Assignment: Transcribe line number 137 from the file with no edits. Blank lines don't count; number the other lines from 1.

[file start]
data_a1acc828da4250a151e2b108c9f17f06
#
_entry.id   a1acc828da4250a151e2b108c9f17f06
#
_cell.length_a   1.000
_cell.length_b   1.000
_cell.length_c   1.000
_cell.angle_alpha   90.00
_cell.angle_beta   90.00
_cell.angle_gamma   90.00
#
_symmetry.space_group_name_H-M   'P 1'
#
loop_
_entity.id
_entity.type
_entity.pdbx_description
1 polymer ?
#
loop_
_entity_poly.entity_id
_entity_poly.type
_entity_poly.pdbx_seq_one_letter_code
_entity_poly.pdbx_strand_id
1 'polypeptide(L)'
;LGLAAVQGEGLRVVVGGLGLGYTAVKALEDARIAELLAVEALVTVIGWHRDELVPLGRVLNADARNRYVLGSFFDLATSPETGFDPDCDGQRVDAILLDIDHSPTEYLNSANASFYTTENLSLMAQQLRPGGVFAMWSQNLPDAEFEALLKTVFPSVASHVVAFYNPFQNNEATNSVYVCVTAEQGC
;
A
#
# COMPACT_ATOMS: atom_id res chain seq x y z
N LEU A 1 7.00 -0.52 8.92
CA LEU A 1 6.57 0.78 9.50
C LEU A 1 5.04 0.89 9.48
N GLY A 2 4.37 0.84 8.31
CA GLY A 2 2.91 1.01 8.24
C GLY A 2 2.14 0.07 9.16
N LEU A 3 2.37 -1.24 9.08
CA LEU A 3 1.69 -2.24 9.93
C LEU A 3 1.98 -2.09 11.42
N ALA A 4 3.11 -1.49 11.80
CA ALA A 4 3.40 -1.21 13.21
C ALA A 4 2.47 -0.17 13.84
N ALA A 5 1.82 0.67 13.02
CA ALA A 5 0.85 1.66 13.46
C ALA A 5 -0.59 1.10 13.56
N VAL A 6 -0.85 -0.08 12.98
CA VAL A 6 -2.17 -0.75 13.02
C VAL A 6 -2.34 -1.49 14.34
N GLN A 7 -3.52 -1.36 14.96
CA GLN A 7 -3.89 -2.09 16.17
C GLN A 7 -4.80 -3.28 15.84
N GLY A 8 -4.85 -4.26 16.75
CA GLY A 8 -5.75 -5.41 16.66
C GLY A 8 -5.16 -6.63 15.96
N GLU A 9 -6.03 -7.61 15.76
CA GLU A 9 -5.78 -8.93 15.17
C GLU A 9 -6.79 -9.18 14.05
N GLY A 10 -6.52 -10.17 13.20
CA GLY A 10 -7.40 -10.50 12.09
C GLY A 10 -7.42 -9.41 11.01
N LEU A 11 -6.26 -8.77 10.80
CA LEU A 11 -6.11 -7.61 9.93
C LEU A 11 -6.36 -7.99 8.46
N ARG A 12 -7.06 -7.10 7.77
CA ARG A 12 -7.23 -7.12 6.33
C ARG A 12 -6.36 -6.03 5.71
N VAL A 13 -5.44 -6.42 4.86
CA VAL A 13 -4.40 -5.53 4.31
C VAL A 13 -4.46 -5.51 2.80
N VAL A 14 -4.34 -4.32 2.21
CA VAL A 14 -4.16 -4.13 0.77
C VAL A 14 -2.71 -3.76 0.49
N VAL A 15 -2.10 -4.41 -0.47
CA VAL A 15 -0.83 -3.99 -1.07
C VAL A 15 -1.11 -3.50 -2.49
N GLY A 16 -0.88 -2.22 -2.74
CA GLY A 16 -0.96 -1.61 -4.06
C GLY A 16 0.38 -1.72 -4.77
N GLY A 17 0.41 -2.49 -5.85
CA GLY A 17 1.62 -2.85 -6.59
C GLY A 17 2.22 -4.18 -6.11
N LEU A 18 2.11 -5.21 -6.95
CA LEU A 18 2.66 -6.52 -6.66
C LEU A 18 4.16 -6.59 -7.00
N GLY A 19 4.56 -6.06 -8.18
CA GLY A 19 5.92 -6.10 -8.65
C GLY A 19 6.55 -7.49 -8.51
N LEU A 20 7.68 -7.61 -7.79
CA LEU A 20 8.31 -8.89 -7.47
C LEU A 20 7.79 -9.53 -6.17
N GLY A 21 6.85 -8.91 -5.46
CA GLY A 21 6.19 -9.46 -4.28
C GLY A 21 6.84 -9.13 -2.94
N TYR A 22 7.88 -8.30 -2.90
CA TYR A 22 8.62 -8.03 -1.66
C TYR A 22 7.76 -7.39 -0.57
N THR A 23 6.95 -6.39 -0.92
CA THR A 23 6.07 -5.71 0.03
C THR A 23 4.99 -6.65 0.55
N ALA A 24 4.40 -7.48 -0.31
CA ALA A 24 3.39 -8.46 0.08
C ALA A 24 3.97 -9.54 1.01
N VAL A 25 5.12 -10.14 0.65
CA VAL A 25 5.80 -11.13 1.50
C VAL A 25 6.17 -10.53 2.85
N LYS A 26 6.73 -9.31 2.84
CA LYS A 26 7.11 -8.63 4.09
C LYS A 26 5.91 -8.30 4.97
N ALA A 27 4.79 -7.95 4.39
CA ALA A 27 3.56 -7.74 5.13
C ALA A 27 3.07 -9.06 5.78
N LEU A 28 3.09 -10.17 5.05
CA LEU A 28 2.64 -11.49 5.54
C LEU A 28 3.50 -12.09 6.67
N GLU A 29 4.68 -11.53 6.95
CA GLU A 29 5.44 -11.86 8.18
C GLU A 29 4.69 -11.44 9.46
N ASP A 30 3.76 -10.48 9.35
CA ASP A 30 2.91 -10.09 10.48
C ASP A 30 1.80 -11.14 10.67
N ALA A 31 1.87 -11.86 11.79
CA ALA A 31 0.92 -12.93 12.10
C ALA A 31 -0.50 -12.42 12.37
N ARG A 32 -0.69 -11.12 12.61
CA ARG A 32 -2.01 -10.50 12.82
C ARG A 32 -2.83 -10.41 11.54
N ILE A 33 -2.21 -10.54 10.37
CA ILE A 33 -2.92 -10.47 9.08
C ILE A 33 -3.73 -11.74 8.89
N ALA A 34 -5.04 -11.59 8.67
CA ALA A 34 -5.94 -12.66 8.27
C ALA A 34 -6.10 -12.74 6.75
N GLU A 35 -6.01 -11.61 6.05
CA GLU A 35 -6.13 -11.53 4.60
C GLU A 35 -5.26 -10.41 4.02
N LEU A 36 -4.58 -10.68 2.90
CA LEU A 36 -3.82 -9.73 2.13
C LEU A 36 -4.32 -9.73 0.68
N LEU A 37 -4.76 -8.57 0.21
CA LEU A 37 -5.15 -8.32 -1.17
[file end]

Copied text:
CA LEU A 36 -3.82 -9.73 2.13